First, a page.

[aprssig] Re: VOX to key up soundmodem?

Stephen H. Smith wa8lmf2 at aol.com
Wed Apr 13 15:25:30 EDT 2005

gswiebe at mb.sympatico.ca wrote:

> A few years ago when I tried PSK I constructed a radio to sound card 
> interface using two Radio Shack transformers to go between my TS-440S 
> and the pc. Whenever I operated PSK I simply turned the VOX on and it 
> worked fb. Of course my microphone was not plugged in. I really am not 
> crazy about using vox though, who knows what the squeaks and squawks 
> from the pc will be transmitted. And then there is the matter of 
> forgetting to turn the vox off when you're finished.
> 73 de Glenn...VE4GN
> Jason Winningham wrote:
>> A new ham brought up an interesting question: can a VOX circuit be 
>> used to key up the TX on a soundmodem rig, to avoid wiring another 
>> port from the computer?
>> -Jason
>> kg4wsv
*****    Various observations on the use of VOX with sound card 
interfaces *****

1)     If you are going to use any kind of vox operation for soundcard 
operating, go to the Windows Control Panel and disable ALL sounds for 
system events (like incoming mail, error messages, the bootup music or 
sounds etc) so they don't inadvertently get transmitted. 

2)     Or better, install a second sound card to be dedicated 
exclusively to ham operating.  A basic vanilla PCI-slot sound card can 
be had now for USD $20-25. For ham applications, the cheap basic cards 
are actually better than ones with fancy MIDI synthesizers, 5.1 surround 
sound outputs, etc.  

3)    An alternative (especially for laptops and non-expandable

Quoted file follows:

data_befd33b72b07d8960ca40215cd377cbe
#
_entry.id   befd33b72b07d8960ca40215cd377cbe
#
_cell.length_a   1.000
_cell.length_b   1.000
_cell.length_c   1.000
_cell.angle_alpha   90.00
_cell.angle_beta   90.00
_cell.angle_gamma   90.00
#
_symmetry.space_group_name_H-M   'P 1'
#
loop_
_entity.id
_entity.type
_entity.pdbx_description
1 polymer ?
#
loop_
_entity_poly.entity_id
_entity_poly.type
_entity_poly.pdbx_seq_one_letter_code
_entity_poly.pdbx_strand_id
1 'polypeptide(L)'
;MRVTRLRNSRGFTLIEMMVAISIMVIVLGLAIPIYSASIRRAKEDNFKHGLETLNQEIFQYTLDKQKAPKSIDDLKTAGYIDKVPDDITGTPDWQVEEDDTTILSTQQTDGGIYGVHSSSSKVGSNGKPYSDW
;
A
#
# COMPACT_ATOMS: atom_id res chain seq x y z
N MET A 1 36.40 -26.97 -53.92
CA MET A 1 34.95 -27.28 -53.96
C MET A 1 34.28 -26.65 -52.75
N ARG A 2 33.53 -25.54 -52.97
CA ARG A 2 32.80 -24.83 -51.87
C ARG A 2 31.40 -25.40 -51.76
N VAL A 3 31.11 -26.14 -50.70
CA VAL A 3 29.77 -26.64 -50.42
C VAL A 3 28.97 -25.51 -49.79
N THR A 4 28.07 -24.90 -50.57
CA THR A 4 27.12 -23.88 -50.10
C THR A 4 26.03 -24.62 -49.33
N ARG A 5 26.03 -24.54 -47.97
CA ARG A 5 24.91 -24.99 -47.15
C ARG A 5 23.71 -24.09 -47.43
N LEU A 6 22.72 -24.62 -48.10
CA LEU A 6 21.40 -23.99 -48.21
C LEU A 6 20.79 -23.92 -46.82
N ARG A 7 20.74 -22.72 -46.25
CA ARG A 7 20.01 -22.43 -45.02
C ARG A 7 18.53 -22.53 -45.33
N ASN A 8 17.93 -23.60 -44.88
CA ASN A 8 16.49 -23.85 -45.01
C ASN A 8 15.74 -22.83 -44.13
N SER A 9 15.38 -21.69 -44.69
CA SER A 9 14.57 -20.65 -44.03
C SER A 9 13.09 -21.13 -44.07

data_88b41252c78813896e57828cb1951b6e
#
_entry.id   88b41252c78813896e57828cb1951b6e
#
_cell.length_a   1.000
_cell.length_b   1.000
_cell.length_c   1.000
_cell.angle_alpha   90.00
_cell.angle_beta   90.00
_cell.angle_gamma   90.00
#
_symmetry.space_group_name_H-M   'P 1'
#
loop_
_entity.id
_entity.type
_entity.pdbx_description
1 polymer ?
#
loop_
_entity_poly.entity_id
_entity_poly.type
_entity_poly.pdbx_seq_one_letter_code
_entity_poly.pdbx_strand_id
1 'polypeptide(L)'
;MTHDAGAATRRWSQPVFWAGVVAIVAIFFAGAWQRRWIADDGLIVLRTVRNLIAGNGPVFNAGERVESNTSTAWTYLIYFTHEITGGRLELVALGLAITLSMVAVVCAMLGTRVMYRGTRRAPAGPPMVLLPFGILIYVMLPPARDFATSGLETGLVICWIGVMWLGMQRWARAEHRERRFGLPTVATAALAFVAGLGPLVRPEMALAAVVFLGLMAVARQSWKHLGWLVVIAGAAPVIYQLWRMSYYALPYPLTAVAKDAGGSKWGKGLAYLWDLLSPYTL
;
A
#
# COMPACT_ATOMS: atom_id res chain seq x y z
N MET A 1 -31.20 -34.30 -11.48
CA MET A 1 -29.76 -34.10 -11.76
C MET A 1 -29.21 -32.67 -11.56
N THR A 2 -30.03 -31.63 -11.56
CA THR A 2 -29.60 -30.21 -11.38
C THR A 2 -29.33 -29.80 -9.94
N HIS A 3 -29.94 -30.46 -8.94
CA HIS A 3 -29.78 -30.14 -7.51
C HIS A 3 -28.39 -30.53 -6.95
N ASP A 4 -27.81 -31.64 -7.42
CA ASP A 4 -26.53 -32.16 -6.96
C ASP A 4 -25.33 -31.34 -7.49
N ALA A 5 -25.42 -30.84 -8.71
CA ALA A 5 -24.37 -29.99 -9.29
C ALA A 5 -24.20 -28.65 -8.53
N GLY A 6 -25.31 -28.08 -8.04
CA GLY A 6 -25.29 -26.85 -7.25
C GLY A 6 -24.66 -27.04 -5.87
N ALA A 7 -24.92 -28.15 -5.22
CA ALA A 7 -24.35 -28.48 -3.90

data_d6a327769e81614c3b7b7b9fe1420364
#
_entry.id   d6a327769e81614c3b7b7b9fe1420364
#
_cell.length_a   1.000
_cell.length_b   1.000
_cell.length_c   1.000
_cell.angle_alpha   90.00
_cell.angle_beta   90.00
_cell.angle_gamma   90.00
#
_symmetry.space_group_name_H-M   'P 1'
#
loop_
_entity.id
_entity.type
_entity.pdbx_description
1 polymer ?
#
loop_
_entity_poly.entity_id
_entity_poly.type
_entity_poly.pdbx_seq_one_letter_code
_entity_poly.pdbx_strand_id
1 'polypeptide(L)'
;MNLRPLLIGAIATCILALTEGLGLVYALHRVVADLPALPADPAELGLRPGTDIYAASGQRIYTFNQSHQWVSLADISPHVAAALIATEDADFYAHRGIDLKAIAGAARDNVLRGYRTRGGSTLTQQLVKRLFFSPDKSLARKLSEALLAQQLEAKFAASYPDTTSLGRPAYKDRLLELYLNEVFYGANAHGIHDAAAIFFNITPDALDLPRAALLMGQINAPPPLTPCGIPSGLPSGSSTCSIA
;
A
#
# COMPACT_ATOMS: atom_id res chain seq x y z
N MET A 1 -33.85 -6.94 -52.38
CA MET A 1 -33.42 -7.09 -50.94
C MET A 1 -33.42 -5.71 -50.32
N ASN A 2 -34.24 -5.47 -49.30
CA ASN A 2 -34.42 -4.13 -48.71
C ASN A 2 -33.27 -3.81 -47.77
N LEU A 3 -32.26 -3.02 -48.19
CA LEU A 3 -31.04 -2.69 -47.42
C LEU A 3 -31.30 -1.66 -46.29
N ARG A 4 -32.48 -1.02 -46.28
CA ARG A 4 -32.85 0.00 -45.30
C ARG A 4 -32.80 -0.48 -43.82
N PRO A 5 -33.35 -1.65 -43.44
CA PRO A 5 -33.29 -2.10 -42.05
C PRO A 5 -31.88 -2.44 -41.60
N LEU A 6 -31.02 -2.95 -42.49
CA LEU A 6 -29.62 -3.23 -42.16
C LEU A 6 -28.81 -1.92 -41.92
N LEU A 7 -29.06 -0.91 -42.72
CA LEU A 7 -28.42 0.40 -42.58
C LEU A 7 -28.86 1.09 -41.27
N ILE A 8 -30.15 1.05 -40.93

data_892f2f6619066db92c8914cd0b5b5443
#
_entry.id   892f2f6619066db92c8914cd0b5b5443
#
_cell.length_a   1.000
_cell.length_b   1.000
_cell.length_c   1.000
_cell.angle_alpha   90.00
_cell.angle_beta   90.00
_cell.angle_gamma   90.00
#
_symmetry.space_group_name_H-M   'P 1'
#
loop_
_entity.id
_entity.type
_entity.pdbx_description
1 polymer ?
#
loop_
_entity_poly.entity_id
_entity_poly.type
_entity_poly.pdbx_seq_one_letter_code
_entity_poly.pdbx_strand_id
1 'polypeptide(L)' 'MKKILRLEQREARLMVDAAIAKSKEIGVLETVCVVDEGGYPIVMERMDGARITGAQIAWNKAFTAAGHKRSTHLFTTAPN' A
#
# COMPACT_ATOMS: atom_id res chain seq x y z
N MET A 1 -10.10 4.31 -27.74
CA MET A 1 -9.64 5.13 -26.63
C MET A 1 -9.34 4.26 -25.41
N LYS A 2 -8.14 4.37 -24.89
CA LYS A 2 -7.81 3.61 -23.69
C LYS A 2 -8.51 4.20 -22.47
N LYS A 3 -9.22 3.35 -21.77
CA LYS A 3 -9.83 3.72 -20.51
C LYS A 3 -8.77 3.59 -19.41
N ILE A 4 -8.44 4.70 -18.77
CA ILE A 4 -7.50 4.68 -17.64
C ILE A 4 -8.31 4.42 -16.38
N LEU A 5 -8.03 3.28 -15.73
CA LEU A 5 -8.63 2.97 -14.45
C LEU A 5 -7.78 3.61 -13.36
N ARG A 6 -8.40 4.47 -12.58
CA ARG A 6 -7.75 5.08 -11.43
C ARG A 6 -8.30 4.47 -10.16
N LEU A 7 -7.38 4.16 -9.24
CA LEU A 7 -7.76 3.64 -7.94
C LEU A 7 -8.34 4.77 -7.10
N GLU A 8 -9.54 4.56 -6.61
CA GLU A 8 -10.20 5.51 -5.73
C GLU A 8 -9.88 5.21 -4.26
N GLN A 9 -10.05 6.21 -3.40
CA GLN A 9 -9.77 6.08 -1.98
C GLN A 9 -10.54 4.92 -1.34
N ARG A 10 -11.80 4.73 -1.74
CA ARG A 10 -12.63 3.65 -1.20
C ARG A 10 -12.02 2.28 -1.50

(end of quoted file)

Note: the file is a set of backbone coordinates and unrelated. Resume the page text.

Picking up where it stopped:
small-footprint desktops) is a USB-interfaced external sound card.  
These devices, which are usually a cigarette-pack-sized box at the end 
of a USB cable, typically go for USD $60-$100.   Being USB devices, you 
can use an external USB hub and connect several to one PC without even 
opening up the box.  This has interesting possibilities such as:   
Dedicate one sound interface exclusively  to APRS via the AGW packet 
engine, a second one for HF PSK operating, and perhaps a third one to a 
full-time Echolink or VoIP (Skype, etc) setup.

3)     Unlike PSK31, the attack time (i.e. delay between the time the 
tone starts and the time the radio actually keys up) of the VOX in the 
radio becomes an important issue on packet where you want TXD (Transmit 
delay) in the low 10's of miliseconds. Further, for packet operating, 
you want instantaneous turnaround back to receive (or as close to this 
as possible) when the tones are finished.  Voice-oriented VOX systems 
often have minimum delay times, for TX-back-to-RX, that are 
objectionably long.

4)    On many radios, the rear panel auxilliary input (i.e. the 13-pin 
DIN on large Kenwoods or the 6-pin mini-DIN on many other radios) will 
not trigger the radio's VOX system. (Often, the VOX only responds to 
audio entering the front-panel MIC jack.)

5)    The ideal place for sound card VOX is in the soundcard interface 
itself. This way, you can have "no-serial-port-required" PTT keying even 
on FM rigs that don't have an internal VOX, and the VOX can be designed 
for the shortest possible RX-to-TX and TX-to-RX delays. The commercial 
TigerTronics SL-1 SignalLink

and my homebrew "Tone-Keyed Soundcard Interface" at

both incorporate optimized-for-data  VOX-type  circuits internally.   My 
unit will key a radio within 5 milliseconds of hearing a tone if you use 
the relay I specify or an opto-isolator for keying.

Stephen H. Smith             wa8lmf (at) aol.com
Home Page:                   http://wa8lmf.com

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